Until 1994, no Australian woman was allowed to list their legal status as "farmer". Instead, women on the land were officially defined as unproductive "silent partners", "domestics", "helpmates", or even "farmers' wives". That was only 25 years ago.
This impacted on the tax paid by farming families. I recall a family on the Eyre Peninsula where he was the local chemist and she was a farmer, but the tax department attributed her farm income to her husband because a woman couldn’t be recognised as a farmer.
BPW Australia had many rural clubs at the time, so we lobbied the federal government to recognise that women who owned or managed farms must be recognised as farmers for all government purposes. This change was achieved, but women farmers remain invisible.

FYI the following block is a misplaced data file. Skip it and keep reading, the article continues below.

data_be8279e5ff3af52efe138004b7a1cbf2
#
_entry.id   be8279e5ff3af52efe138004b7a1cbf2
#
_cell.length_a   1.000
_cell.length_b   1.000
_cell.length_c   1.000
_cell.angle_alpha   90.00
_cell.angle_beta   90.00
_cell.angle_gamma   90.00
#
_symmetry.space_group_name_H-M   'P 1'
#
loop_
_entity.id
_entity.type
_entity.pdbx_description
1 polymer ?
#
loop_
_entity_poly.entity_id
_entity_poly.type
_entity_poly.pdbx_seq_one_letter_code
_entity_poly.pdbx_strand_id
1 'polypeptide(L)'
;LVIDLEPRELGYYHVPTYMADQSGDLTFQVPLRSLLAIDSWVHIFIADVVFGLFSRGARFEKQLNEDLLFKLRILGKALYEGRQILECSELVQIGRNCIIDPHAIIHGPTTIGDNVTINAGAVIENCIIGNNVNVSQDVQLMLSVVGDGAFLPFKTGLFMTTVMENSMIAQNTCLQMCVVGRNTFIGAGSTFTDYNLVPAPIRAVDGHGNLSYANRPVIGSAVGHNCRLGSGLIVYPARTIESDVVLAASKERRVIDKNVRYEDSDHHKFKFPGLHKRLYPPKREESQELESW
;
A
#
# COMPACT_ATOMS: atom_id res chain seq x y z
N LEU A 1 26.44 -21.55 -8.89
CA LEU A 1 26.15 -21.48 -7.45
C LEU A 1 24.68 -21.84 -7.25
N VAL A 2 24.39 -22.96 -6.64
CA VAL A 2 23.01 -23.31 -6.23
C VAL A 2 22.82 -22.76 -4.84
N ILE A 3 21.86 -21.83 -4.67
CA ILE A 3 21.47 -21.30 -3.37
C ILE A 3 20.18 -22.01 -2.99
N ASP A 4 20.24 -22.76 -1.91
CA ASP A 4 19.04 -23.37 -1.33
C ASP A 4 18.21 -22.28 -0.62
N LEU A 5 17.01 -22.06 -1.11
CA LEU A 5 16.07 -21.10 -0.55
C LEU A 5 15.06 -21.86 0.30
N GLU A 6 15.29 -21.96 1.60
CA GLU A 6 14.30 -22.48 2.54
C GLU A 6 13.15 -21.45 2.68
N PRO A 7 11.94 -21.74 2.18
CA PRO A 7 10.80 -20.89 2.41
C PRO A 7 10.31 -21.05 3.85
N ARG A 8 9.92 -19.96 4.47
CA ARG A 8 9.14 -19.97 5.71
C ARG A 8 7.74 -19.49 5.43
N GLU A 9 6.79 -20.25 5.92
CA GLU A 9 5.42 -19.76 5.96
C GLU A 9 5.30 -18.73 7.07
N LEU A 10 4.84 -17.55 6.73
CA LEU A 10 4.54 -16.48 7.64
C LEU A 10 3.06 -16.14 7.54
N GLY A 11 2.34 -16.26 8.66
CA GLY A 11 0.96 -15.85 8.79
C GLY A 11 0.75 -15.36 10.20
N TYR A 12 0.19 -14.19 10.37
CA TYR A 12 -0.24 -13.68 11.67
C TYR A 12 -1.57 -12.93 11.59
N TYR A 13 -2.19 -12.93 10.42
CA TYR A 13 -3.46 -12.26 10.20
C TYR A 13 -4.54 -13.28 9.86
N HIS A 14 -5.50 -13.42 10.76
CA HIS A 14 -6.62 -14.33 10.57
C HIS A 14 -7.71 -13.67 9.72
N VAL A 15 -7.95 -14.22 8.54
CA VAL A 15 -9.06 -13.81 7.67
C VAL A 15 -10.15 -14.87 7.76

To address this, the Australian Research Council has funded a 3 year study called Invisible Farmer which involves a nation-wide partnership between rural communities, academics, government and cultural organisations. The project aims to create new histories of rural Australia, reveal the hidden stories of women on the land, recognise the diverse, innovative and vital role of women in agriculture and stimulate public discussions about contemporary issues facing rural Australia and its future.